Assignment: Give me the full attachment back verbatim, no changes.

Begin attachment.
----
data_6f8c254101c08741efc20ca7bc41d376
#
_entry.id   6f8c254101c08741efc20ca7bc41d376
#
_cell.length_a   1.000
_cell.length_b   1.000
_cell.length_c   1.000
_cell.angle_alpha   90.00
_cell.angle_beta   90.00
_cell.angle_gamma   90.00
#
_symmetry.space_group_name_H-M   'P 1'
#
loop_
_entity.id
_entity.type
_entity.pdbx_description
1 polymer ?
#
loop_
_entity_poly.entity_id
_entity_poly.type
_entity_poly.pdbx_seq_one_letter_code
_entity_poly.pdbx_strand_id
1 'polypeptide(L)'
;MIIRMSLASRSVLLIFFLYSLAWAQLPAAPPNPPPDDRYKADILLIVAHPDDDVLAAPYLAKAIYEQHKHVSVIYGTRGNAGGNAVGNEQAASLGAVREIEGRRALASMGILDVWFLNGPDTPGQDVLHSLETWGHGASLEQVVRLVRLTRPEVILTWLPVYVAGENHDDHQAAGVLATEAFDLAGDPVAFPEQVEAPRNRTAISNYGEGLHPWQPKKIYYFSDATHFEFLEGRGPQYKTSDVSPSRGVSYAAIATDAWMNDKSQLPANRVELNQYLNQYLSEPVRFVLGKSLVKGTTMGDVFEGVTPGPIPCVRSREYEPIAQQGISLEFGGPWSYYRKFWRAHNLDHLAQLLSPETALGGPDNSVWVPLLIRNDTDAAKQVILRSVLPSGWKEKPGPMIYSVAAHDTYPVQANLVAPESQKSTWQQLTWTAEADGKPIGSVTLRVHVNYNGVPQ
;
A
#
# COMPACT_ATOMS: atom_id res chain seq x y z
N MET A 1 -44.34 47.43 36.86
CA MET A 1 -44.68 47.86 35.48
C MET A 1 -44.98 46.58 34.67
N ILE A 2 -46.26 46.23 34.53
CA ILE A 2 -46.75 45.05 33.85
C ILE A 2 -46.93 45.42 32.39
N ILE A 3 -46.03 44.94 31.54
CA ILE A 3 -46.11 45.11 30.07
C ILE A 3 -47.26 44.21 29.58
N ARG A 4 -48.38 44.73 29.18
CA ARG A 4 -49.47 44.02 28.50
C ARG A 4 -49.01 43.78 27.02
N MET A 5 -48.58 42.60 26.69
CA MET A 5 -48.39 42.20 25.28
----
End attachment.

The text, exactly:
data_6f8c254101c08741efc20ca7bc41d376
#
_entry.id   6f8c254101c08741efc20ca7bc41d376
#
_cell.length_a   1.000
_cell.length_b   1.000
_cell.length_c   1.000
_cell.angle_alpha   90.00
_cell.angle_beta   90.00
_cell.angle_gamma   90.00
#
_symmetry.space_group_name_H-M   'P 1'
#
loop_
_entity.id
_entity.type
_entity.pdbx_description
1 polymer ?
#
loop_
_entity_poly.entity_id
_entity_poly.type
_entity_poly.pdbx_seq_one_letter_code
_entity_poly.pdbx_strand_id
1 'polypeptide(L)'
;MIIRMSLASRSVLLIFFLYSLAWAQLPAAPPNPPPDDRYKADILLIVAHPDDDVLAAPYLAKAIYEQHKHVSVIYGTRGNAGGNAVGNEQAASLGAVREIEGRRALASMGILDVWFLNGPDTPGQDVLHSLETWGHGASLEQVVRLVRLTRPEVILTWLPVYVAGENHDDHQAAGVLATEAFDLAGDPVAFPEQVEAPRNRTAISNYGEGLHPWQPKKIYYFSDATHFEFLEGRGPQYKTSDVSPSRGVSYAAIATDAWMNDKSQLPANRVELNQYLNQYLSEPVRFVLGKSLVKGTTMGDVFEGVTPGPIPCVRSREYEPIAQQGISLEFGGPWSYYRKFWRAHNLDHLAQLLSPETALGGPDNSVWVPLLIRNDTDAAKQVILRSVLPSGWKEKPGPMIYSVAAHDTYPVQANLVAPESQKSTWQQLTWTAEADGKPIGSVTLRVHVNYNGVPQ
;
A
#
# COMPACT_ATOMS: atom_id res chain seq x y z
N MET A 1 -44.34 47.43 36.86
CA MET A 1 -44.68 47.86 35.48
C MET A 1 -44.98 46.58 34.67
N ILE A 2 -46.26 46.23 34.53
CA ILE A 2 -46.75 45.05 33.85
C ILE A 2 -46.93 45.42 32.39
N ILE A 3 -46.03 44.94 31.54
CA ILE A 3 -46.11 45.11 30.07
C ILE A 3 -47.26 44.21 29.58
N ARG A 4 -48.38 44.73 29.18
CA ARG A 4 -49.47 44.02 28.50
C ARG A 4 -49.01 43.78 27.02
N MET A 5 -48.58 42.60 26.69
CA MET A 5 -48.39 42.20 25.28